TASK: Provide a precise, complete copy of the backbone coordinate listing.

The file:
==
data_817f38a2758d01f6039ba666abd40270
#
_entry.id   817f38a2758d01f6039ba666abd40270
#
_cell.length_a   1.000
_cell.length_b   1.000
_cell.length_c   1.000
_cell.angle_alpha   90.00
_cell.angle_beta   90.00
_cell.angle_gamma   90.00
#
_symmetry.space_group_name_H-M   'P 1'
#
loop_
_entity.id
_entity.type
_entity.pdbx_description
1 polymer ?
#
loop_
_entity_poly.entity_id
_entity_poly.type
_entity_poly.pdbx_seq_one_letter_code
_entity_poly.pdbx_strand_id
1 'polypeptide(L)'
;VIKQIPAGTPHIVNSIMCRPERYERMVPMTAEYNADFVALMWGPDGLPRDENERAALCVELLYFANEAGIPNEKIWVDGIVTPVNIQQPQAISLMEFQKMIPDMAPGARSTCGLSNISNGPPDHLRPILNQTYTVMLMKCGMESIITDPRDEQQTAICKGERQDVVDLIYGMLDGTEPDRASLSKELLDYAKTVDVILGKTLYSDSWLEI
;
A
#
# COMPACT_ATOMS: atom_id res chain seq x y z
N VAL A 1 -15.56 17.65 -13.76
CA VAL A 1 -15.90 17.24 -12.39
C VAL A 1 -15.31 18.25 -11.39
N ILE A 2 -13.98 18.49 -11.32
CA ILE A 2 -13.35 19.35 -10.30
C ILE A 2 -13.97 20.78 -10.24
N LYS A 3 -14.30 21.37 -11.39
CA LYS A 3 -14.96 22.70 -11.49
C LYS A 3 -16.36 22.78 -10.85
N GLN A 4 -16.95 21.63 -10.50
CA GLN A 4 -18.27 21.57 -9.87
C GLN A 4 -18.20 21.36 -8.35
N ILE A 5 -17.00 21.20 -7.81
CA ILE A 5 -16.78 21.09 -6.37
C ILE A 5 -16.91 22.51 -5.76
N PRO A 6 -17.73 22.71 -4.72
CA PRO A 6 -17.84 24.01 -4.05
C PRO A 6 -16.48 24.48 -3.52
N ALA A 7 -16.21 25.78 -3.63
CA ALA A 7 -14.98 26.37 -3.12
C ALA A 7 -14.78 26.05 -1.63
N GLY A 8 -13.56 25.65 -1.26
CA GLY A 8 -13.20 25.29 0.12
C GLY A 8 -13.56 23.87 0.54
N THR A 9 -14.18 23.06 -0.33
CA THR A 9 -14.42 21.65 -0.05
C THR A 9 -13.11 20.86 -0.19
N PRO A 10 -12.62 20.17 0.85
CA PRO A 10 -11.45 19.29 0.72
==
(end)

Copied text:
data_817f38a2758d01f6039ba666abd40270
#
_entry.id   817f38a2758d01f6039ba666abd40270
#
_cell.length_a   1.000
_cell.length_b   1.000
_cell.length_c   1.000
_cell.angle_alpha   90.00
_cell.angle_beta   90.00
_cell.angle_gamma   90.00
#
_symmetry.space_group_name_H-M   'P 1'
#
loop_
_entity.id
_entity.type
_entity.pdbx_description
1 polymer ?
#
loop_
_entity_poly.entity_id
_entity_poly.type
_entity_poly.pdbx_seq_one_letter_code
_entity_poly.pdbx_strand_id
1 'polypeptide(L)'
;VIKQIPAGTPHIVNSIMCRPERYERMVPMTAEYNADFVALMWGPDGLPRDENERAALCVELLYFANEAGIPNEKIWVDGIVTPVNIQQPQAISLMEFQKMIPDMAPGARSTCGLSNISNGPPDHLRPILNQTYTVMLMKCGMESIITDPRDEQQTAICKGERQDVVDLIYGMLDGTEPDRASLSKELLDYAKTVDVILGKTLYSDSWLEI
;
A
#
# COMPACT_ATOMS: atom_id res chain seq x y z
N VAL A 1 -15.56 17.65 -13.76
CA VAL A 1 -15.90 17.24 -12.39
C VAL A 1 -15.31 18.25 -11.39
N ILE A 2 -13.98 18.49 -11.32
CA ILE A 2 -13.35 19.35 -10.30
C ILE A 2 -13.97 20.78 -10.24
N LYS A 3 -14.30 21.37 -11.39
CA LYS A 3 -14.96 22.70 -11.49
C LYS A 3 -16.36 22.78 -10.85
N GLN A 4 -16.95 21.63 -10.50
CA GLN A 4 -18.27 21.57 -9.87
C GLN A 4 -18.20 21.36 -8.35
N ILE A 5 -17.00 21.20 -7.81
CA ILE A 5 -16.78 21.09 -6.37
C ILE A 5 -16.91 22.51 -5.76
N PRO A 6 -17.73 22.71 -4.72
CA PRO A 6 -17.84 24.01 -4.05
C PRO A 6 -16.48 24.48 -3.52
N ALA A 7 -16.21 25.78 -3.63
CA ALA A 7 -14.98 26.37 -3.12
C ALA A 7 -14.78 26.05 -1.63
N GLY A 8 -13.56 25.65 -1.26
CA GLY A 8 -13.20 25.29 0.12
C GLY A 8 -13.56 23.87 0.54
N THR A 9 -14.18 23.06 -0.33
CA THR A 9 -14.42 21.65 -0.05
C THR A 9 -13.11 20.86 -0.19
N PRO A 10 -12.62 20.17 0.85
CA PRO A 10 -11.45 19.29 0.72